Gas is a valued source of fuel in many homes, businesses, and industries. Properly harnessed, it is a safe and economical source of power, heating, and cooling. But the slightest gas line leak can be deadly. Gas line explosions occur more frequently than many people realize, causing much damage and horrendous injuries, as well as fatalities.
If you use gas in your home, you should be aware of the risks and dangers surrounding underground gas lines that run into your home, as well as natural gas lines, flexible gas lines, and gas appliances. Here are five causes of gas line explosions in residences and residential areas.
Gas Line Leak
The smallest gas line leak can fill a room with gas and cause asphyxiation. A single spark in a room filled with gas can prove catastrophic. The explosive power of propane or natural gas is like keeping a stack of TNT in the room.
You should do a periodic check for a gas line leak in your home to detect even the slightest problem. Whenever you do discover a gas line leak, turn off all gas appliances and open flames immediately and leave the premises.
Call 9-1-1 and report the gas leak.
Faulty Gas Line Installation
All too often, gas leaks are due to a faulty gas line installation. Although contractors that install gas lines are required to be trained and certified for their work, for their safety and the safety of their clients, mistakes can be made. Joints can not be sealed properly. Pressure valves can malfunction, allowing too much pressure to rupture a line. This is often a problem with flexible gas lines.
If you suspect a faulty gas line installation, call 9-1-1 to report a possible gas leak. Then, call your gas line contractor for an inspection.
Random Excavations Near Underground Gas Lines
Another common cause for gas line explosions are excavations near underground gas lines. Most municipalities have a number that contractors can call to get help discovering the locations of underground gas lines. This is to prevent an inadvertent breakage while digging. Too many contractors ignore this precaution and dig indiscriminately. Digging into underground gas lines near homes can cause serious injuries and damages.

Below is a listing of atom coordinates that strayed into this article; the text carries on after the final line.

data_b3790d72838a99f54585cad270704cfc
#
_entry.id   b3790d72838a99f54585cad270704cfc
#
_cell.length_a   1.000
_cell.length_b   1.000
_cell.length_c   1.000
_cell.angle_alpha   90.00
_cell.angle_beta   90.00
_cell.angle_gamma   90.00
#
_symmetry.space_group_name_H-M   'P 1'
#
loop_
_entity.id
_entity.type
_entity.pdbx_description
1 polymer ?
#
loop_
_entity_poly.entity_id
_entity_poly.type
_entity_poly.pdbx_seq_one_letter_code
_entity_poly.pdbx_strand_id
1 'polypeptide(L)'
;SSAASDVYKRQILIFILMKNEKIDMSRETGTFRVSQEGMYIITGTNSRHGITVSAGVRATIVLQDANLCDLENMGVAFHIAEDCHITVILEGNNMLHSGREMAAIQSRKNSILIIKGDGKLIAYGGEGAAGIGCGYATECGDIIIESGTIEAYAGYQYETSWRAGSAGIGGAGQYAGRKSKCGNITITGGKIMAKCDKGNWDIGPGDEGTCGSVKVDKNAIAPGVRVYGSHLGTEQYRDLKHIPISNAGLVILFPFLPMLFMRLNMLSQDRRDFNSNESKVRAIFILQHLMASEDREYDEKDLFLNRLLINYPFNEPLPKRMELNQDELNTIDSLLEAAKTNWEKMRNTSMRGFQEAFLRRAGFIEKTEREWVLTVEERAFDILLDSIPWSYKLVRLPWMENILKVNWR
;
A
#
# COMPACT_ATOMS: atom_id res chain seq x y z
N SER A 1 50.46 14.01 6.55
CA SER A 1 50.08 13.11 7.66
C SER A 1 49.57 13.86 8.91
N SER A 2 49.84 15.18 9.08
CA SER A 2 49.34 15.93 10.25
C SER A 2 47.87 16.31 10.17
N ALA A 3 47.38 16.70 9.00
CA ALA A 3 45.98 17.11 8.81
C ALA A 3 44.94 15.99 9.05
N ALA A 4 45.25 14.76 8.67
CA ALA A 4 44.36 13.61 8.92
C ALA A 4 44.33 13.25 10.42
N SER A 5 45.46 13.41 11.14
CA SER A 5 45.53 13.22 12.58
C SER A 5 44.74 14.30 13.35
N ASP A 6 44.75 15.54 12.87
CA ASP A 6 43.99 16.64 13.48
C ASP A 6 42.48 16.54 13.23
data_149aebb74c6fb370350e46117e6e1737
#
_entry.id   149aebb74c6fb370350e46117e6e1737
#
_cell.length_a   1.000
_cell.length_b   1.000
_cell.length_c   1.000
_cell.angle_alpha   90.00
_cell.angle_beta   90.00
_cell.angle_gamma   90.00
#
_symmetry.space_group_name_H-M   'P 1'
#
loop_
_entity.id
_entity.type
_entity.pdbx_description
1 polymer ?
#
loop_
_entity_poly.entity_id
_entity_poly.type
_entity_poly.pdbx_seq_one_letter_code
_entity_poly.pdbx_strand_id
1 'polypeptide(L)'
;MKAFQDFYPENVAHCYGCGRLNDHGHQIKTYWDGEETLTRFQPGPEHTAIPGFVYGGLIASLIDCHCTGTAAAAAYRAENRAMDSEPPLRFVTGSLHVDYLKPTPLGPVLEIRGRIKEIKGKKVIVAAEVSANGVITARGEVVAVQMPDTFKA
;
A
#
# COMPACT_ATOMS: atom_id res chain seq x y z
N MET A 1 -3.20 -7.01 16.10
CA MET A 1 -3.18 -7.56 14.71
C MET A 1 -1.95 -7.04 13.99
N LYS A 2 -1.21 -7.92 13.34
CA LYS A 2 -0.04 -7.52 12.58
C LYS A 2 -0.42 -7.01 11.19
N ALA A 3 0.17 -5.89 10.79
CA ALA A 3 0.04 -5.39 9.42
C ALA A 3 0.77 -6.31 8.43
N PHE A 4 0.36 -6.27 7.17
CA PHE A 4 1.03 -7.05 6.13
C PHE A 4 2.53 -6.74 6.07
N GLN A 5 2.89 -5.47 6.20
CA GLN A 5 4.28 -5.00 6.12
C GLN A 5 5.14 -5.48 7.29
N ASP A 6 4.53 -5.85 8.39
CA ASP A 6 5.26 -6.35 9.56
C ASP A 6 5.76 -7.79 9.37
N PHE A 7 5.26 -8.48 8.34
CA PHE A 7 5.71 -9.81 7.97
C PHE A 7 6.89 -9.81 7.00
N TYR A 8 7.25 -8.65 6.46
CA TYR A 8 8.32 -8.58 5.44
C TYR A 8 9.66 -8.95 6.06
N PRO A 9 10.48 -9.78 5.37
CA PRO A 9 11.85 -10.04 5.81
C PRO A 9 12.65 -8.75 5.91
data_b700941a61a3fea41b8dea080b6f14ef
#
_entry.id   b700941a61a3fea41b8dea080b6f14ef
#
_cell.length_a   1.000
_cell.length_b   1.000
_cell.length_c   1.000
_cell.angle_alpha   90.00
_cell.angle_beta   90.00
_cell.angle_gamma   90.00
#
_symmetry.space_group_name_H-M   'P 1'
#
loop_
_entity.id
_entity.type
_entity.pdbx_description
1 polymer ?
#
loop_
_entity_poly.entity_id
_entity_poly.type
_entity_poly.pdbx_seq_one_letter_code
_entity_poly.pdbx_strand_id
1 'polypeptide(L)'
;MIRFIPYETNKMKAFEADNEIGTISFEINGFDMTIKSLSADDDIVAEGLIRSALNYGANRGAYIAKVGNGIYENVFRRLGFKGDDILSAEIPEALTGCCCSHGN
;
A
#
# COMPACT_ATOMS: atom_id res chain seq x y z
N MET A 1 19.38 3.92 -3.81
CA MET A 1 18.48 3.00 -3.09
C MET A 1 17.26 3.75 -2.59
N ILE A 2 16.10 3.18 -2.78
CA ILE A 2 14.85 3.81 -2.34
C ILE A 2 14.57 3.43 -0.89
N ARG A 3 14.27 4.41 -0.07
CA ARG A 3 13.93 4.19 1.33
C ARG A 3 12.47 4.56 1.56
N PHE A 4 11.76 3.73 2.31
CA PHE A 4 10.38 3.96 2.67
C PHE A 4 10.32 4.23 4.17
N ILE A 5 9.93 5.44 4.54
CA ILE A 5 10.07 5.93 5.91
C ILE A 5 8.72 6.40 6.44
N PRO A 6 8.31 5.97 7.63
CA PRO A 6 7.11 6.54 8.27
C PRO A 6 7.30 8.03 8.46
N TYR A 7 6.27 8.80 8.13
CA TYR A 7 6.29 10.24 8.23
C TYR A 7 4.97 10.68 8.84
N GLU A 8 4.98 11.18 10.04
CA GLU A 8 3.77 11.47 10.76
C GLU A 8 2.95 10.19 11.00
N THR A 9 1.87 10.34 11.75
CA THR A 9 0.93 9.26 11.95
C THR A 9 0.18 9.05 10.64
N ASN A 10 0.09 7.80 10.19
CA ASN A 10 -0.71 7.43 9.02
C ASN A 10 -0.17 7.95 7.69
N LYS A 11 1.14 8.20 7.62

Be sure if you are having any work done around your home that will require any kind of digging, that you call the local gas company and ask about the locations of underground gas lines. They will send someone to mark the line locations to help prevent an accident.
Faulty Gas Appliances
Faulty gas appliances can also malfunction and cause gas line explosions. Even without an explosion, a faulty appliance or fixture can allow gas to leak into your home, filling rooms with toxic gas and setting the stage for a terrible explosion.
- HVAC Units
- Central Heaters
- Gas Lights
- Outdoor Grills
- Pool Heaters
- Water Heaters
You should regularly examine any gas appliances for signs of wear or gas leaks. Replace any appliance that appears worn or aged, or that leaks gas.
Static Discharge Near Natural Gas Lines
A little-known cause of gas line explosions is static electricity. Have you ever shuffled your feet across thick carpet and then touched metal or another person – only to receive a surprising shock? That is static electricity that can accumulate in your home. A static spark from your finger that occurs near natural gas lines can ignite an explosion and fire.
Static can also come from other electrical devices or components. A spark from static electricity that reaches 3000 volts can exhibit a temperature of about 1200 F. Natural gas will ignite quite suddenly at temperatures of 1163 F. A static discharge near natural gas lines or a nearby leak could prove catastrophic.
Gas line explosions are preventable occurrences with some sound thinking and by taking the necessary precautions. Always be careful around gas lines and gas appliances. Beware of open flames or sources of excessive heat near gas lines. Take the time to regularly inspect the gas lines and appliances in your home for leaks or wear. If there is any question about a gas line leak or other issue, leave the home immediately and call 9-1-1, and then the local gas company.